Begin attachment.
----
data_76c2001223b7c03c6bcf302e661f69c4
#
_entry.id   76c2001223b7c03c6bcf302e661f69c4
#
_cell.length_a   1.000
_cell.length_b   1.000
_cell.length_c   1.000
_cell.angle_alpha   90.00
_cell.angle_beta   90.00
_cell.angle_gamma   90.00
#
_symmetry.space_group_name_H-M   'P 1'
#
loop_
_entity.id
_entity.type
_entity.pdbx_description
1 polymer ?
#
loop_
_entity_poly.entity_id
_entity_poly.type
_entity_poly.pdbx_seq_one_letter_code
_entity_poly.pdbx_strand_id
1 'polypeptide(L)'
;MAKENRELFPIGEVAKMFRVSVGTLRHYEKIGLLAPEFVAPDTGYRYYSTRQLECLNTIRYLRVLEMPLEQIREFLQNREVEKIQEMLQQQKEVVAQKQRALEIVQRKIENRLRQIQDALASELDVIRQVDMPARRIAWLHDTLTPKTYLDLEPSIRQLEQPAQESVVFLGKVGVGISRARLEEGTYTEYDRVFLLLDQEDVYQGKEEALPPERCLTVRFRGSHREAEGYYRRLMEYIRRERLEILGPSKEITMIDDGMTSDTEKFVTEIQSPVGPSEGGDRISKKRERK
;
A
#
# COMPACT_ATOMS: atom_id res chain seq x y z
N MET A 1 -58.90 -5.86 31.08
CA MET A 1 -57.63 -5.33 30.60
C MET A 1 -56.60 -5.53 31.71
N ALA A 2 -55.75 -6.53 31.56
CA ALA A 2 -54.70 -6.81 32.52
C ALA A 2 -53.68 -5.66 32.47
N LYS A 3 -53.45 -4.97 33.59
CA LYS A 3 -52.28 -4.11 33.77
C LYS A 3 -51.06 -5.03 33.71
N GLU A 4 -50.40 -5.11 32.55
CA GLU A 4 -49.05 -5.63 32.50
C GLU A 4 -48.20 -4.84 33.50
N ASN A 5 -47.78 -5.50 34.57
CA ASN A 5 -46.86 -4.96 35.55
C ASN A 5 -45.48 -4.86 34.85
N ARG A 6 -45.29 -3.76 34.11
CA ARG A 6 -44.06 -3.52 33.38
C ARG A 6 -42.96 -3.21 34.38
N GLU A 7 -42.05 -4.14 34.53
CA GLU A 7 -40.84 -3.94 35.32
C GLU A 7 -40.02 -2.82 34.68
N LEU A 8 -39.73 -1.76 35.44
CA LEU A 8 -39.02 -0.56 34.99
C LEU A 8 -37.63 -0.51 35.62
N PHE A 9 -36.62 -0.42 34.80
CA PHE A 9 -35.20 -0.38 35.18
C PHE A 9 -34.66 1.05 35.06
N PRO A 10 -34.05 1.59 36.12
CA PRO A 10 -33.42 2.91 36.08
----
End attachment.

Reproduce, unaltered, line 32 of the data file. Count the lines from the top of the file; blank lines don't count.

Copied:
CA MET A 1 -57.63 -5.33 30.60